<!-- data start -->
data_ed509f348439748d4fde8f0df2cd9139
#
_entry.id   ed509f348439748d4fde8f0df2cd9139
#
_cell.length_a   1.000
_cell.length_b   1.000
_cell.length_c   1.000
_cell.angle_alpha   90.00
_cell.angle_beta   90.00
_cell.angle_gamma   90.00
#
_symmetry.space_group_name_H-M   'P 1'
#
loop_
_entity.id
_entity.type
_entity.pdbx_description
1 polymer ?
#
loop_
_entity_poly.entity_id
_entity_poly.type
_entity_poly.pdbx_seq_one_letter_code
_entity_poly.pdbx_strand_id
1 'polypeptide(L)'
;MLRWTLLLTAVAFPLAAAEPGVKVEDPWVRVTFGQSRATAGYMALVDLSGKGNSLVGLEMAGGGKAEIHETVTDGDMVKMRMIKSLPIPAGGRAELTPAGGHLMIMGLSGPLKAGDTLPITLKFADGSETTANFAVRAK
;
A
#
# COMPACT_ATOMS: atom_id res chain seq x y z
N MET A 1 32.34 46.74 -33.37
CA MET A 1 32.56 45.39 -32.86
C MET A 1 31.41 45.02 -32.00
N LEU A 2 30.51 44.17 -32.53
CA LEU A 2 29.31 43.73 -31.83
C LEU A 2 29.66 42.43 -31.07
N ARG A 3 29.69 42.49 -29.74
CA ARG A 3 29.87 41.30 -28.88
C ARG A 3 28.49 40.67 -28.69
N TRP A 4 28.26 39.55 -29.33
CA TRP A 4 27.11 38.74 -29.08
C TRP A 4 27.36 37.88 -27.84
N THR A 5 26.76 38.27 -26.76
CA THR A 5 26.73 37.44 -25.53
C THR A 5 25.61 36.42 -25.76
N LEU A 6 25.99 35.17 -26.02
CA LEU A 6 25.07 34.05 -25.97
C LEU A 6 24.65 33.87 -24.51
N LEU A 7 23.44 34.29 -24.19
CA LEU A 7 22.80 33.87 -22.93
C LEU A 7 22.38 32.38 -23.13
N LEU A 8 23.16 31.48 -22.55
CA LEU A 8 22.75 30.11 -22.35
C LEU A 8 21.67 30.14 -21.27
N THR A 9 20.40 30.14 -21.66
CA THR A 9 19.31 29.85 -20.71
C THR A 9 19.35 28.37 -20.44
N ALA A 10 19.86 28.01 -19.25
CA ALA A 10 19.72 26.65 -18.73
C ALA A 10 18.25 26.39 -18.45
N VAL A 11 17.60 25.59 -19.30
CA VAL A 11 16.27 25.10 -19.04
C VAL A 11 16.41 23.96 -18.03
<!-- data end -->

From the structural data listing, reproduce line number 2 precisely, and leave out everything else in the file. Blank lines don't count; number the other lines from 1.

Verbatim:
#